In just the United States, it’s estimated that 20 million women have or have suffered from an eating disorder at some point in their lives. People with eating disorders can have a variety of symptoms, but most include the severe restriction of food, food binges, or taking inappropriate measures to purge the body through vomiting or over-exercising.
Experts believe that eating disorders may be caused by a variety of factors, including genetics, brain structure (especially levels of serotonin and dopamine), personality (neuroticism, perfectionism, impulsivity), and cultural preferences and pressures to be thin.
It’s important to note that eating disorders are serious mental conditions. In fact, eating disorders are now officially recognized by the Diagnostic and Statistical Manual of Mental Disorders (DSM). Eating disorders are more severe than mere “bad habits”: the conditions affect people not only psychologically and socially, but also physically. Medical complications of eating disorders, apart from extreme weight loss or gain, can include the following problems.
Impaired cognitive functioning
Recent studies have linked eating disorders to impaired cognitive functioning, and there are a few different theories to explain why. The connection may come from constant malnourishment and obsessive thoughts about food. However, it’s believed that diminished cognitive function is permanent and will not increase to normal levels, even if someone gets mentally and physically healthy again.
Hormonal imbalances are caused by a combination of factors such as diet, medical history, genetics, stress levels and exposure to toxins from the environment. Therefore, many aspects of disordered eating, from stress to obesity, to high levels of inflammation caused by a poor diet, can throw hormones out of order.
Most women who are anorexic and about 50 percent of women with bulimia stop having their periods. Amenorrhea, or the absence of the menstrual cycle in a woman of childbearing age, occurs when the normal secretion of hormones from the hypothalamus is interrupted. This can occur when a woman engages in excessive exercise and/or restricts their food intake, resulting in a lower-than-normal body mass.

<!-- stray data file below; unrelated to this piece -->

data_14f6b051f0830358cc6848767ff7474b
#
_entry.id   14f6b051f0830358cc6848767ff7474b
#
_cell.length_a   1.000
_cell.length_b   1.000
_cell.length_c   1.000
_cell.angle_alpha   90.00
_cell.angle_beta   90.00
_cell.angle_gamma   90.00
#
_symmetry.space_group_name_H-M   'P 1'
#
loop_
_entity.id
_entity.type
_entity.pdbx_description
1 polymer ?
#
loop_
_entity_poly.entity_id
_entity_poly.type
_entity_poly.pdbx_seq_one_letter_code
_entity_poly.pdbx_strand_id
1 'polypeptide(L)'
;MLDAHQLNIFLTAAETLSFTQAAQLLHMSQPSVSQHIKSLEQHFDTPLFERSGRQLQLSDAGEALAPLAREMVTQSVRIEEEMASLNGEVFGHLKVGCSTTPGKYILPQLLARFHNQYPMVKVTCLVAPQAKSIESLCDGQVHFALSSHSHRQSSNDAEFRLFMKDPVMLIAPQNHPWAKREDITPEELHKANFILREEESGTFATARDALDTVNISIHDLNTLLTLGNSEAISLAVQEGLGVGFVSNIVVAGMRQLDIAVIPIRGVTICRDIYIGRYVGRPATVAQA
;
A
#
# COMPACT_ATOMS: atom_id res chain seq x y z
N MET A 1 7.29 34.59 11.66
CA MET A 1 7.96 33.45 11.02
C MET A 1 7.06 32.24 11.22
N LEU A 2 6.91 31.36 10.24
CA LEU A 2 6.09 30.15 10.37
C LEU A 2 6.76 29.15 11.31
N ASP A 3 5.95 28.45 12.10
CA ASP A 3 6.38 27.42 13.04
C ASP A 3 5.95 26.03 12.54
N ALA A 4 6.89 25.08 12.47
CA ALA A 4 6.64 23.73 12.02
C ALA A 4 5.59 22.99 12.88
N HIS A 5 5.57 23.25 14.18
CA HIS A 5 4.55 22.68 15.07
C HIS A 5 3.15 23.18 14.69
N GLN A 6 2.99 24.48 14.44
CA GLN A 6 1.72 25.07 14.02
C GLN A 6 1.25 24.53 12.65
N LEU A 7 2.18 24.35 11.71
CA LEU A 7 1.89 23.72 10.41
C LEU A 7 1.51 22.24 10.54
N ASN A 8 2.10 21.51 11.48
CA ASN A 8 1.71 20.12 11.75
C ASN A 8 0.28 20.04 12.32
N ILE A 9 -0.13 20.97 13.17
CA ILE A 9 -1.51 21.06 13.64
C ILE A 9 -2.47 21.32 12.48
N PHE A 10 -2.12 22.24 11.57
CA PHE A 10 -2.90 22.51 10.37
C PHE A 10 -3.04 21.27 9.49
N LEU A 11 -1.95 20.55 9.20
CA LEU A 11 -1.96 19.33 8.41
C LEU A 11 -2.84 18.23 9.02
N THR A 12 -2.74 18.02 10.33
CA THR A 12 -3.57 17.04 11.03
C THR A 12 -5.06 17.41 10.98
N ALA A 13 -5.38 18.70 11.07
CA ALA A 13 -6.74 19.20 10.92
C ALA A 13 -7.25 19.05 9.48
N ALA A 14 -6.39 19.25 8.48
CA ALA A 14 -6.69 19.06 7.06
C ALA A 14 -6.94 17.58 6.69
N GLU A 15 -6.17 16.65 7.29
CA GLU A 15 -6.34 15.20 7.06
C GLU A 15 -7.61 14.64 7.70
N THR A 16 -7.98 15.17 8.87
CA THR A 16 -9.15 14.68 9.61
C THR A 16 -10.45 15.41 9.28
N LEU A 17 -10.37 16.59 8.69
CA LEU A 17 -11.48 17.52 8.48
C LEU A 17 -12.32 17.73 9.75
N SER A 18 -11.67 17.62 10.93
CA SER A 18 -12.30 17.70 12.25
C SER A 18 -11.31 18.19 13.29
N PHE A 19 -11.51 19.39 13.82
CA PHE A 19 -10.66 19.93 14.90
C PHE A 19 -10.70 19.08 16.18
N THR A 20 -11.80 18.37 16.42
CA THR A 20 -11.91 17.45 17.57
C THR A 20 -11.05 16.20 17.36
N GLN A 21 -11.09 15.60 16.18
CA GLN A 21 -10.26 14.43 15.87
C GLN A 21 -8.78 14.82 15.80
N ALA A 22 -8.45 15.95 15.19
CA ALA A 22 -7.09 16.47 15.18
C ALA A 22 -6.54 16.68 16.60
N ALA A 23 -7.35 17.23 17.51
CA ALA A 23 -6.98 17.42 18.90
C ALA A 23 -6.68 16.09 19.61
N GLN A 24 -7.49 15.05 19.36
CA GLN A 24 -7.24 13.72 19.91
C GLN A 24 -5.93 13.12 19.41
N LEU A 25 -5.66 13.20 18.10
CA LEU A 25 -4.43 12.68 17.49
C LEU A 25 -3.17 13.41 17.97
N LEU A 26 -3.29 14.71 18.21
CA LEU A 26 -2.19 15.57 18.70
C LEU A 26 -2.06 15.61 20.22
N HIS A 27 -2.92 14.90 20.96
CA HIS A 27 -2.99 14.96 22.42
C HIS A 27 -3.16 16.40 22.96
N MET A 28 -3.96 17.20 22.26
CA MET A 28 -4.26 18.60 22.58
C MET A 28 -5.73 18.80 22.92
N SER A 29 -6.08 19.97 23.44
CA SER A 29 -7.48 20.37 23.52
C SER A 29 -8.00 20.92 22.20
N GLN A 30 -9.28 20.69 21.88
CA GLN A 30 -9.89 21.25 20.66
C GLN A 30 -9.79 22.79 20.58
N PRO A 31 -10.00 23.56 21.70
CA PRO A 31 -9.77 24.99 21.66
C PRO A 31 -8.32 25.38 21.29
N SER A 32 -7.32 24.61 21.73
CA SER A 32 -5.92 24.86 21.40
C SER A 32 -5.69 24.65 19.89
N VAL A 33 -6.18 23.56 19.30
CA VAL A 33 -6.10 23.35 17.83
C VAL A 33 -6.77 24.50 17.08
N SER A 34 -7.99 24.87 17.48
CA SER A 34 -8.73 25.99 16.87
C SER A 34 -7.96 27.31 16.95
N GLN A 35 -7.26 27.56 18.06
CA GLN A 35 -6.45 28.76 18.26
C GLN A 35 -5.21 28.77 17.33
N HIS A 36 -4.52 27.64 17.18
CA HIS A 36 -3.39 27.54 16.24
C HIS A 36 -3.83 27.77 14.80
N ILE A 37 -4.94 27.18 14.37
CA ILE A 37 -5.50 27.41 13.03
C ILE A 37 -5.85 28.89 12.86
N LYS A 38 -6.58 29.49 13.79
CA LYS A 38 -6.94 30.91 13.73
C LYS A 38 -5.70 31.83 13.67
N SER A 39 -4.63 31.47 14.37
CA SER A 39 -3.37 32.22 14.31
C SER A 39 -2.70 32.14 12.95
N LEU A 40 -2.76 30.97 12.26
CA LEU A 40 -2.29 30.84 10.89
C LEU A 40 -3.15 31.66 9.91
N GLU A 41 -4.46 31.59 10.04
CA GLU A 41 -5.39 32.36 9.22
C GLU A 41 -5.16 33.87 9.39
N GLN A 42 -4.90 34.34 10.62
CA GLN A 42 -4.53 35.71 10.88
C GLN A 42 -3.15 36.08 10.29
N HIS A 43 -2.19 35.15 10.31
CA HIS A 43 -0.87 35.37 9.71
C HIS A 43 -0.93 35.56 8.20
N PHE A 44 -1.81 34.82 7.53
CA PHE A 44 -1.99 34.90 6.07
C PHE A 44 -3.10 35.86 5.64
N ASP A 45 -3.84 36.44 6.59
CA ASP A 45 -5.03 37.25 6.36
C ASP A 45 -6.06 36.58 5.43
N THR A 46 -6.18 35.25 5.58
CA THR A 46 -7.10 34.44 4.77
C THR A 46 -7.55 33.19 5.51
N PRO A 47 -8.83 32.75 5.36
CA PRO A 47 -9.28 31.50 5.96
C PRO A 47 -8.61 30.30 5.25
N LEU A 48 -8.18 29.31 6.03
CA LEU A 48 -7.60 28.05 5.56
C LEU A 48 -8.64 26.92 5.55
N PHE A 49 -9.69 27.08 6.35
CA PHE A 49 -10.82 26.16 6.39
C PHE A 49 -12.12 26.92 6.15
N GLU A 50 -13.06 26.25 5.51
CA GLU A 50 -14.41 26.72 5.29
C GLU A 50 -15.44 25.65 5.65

Various forms of disordered eating have distinct consequences for the stomach and the intestines. Anorexia might result in stomach aches, bloating, constipation and acid reflux. Meanwhile, bulimia can lead to constipation, loss of bowel function, GI bleeding, acid reflux, gastric rupture, esophageal tears, pancreatitis and rectal prolapse.
Each of the three most common eating disorders come with a slew of cardiovascular complications. Anorexia can result in dangerously low blood pressure, weakened heart muscle, heart palpitations, chest pain, heart failure, and slowed or elevated heart rate. Bulimia can cause cardiac arrhythmias, meanwhile, binge eating disorder can provoke high blood pressure, heart disease and high cholesterol in the blood.
Anorexia can give rise to a swelling condition called edema—caused by excess fluid trapped in the body’s tissues. Although edema can affect any part of your body, it’s most common in the hands, arms, feet, ankles, and legs. Edema comes with its own set of complications, including shortness of breath, difficulty breathing and chest pain.
Changes in the mouth are commonly the first physical signs of an eating disorder. Harmful habits and nutritional deficiencies can have major repercussions on dental health. Eating disorders, especially bulimia, can cause cavities, extreme tooth sensitivity and enamel loss, and bleeding gums.
Issues with the eyes
Studies have shown that the macula, an area in the human eye that controls colored vision, and the nerve layers feeding it (retinal nerve fiber layer) are significantly thinner in the eyes of women with anorexia nervosa. As a result, eating disorders can result in ophthalmologic complications such as ruptured blood vessels or retinal detachment.
Chronic dehydration and electrolyte imbalance
Disorders in which patients purge or starve themselves not only deprive the body of food but also of water, which can result in severe dehydration. Considering that the body is about 60 percent water, extended dehydration can cause electrolyte imbalances that affect the heart and other organs.
A binge eating disorder can cause obesity, which is linked to type II diabetes. With this form of diabetes, your body either resists the effects of insulin—a hormone that regulates the movement of sugar into your cells—or doesn’t produce enough. The more fatty tissue you have, the more resistant your cells become to insulin—making obesity a primary risk factor for type II diabetes.
Treatment for an eating disorder is imperative to stop life-threatening conditions in their tracks. If you or someone you love might have an eating disorder, contact a medical professional immediately.